Steamboat company lands $100K award from EPA to develop monitor
October 3, 2017
STEAMBOAT SPRINGS — A Steamboat Springs small business was among 14 across the United States that earned a share of $1.6 million in funding to develop technologies that will help protect human health and environment from the Environmental Protection Agency.
Michael Kimble said his business, Reactive Innovations, was awarded $100,000 from the EPA's Small Business Innovation Research program to develop an inexpensive, hand-held monitor for measuring fugitive methane emissions. He said methane gas has a greater impact on climate change than carbon dioxide
"We hear a lot about carbon dioxide, but methane is also pretty bad with its impact on climate change," Kimble said. "The U.S. government in particular has spent a lot of money to develop better monitors and sensors to measure methane to determine where it is leaking, and how much."
What the EPA is looking for is an expensive and convenient way for agencies to identify where the leak is and then to quantify just how much methane is being released.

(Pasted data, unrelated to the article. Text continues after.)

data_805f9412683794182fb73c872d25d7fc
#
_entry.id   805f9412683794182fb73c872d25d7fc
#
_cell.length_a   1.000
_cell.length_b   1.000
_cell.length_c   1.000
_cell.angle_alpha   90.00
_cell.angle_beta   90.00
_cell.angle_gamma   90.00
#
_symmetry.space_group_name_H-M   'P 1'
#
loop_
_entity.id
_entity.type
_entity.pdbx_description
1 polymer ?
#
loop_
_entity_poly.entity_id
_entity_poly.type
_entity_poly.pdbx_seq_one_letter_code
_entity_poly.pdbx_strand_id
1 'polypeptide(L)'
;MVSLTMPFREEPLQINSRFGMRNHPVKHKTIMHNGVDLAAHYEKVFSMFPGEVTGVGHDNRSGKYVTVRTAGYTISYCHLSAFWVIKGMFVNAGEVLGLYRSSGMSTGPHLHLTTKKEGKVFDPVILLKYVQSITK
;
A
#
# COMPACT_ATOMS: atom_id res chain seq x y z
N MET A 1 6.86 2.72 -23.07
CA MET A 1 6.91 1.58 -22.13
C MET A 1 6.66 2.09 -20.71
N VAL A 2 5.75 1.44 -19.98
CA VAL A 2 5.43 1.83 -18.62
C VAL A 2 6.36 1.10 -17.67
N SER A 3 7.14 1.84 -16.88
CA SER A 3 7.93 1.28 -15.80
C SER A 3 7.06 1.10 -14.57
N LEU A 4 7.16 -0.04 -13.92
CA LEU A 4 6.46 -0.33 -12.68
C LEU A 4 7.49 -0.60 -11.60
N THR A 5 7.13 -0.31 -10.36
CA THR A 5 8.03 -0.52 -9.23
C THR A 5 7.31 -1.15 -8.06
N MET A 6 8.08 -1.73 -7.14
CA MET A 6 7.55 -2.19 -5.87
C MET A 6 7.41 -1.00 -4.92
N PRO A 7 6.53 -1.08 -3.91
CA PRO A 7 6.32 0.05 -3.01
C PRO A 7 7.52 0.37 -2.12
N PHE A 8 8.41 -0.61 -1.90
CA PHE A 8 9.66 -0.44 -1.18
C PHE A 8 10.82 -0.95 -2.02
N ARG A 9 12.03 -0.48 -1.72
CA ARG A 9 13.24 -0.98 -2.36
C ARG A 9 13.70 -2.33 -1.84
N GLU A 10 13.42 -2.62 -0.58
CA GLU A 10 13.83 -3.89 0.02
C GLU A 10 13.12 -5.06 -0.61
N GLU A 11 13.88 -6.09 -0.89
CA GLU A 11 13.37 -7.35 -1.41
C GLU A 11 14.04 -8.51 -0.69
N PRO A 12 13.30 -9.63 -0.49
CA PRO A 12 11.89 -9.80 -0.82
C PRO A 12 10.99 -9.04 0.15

"Once you know the estimations, you can either design mitigation technologies or impose a fee of fines depending on how much methane has been released," Kimble said.
That's where Reactive Innovations enters the picture. The company will use the money from the EPA to begin the process of producing the monitor that can be used in oil fields, refineries and around pipelines where methane gas leaks are known to exist.
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"They have expensive laser and optic-based sensors that cost $5,000 to $20,000 that are very good at pinpointing these things but they are very expensive," Kimble said. "What the EPA wants is a bunch of small handheld sensors that cost like 50 to 100 bucks. That way you can have a bunch of sensors instead of having one $10,000 laser-based sensors to detect methane.”
Kimble founded Reactive Innovations in 2003 in Massachusetts, but three years ago, he moved the company’s headquarters to Steamboat Springs.
"I've been coming to Steamboat Springs the past 14 years and really enjoyed the Steamboat lifestyle," he said.
He currently has two employees in Colorado and five in Massachusetts. The company is a specialty research and development firm that focuses on solving critical U.S. government needs in the clean technology and advanced materials sectors.